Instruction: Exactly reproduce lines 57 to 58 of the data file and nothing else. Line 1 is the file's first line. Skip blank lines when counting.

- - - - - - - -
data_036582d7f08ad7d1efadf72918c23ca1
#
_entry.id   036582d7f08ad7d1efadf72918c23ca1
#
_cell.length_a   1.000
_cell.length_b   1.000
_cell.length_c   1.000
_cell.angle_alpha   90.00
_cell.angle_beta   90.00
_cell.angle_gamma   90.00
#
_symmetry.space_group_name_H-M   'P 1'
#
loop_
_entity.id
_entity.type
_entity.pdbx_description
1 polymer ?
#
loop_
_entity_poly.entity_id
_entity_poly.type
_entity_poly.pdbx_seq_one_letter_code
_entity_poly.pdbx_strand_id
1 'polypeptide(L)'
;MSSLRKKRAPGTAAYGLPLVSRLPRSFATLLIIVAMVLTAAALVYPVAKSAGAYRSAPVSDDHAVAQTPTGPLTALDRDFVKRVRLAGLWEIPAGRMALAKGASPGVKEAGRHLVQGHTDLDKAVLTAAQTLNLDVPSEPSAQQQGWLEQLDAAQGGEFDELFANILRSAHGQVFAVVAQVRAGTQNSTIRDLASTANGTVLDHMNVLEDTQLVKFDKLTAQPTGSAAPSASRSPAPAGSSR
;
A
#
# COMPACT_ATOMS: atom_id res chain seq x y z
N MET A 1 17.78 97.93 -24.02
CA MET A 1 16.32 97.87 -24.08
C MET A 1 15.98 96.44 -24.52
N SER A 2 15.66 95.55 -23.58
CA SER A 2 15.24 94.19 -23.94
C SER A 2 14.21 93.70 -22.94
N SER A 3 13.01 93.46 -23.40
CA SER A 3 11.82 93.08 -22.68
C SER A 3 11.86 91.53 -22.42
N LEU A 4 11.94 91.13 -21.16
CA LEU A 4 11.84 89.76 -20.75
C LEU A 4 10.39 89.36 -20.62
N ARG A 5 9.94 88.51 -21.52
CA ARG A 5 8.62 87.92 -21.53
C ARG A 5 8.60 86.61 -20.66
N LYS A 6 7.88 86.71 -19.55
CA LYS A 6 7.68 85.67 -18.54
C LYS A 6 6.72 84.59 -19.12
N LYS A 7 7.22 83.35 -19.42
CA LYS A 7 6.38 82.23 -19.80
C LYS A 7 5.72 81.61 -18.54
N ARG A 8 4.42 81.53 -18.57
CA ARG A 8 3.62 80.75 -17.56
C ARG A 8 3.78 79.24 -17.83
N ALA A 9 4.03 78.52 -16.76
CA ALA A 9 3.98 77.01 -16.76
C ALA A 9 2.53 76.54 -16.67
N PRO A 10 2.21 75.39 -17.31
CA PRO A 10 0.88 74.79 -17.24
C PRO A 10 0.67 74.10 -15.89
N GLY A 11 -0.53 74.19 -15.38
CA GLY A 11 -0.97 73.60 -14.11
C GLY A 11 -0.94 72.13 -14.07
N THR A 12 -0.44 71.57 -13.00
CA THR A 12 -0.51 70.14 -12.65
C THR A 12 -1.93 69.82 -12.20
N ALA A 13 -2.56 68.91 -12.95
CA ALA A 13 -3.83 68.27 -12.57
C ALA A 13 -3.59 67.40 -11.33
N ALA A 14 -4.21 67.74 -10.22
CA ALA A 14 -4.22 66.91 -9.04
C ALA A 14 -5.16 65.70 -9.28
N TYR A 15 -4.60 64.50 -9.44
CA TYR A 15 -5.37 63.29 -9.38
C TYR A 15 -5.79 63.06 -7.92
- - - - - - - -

C ALA A 9 2.53 76.54 -16.67
N PRO A 10 2.21 75.39 -17.31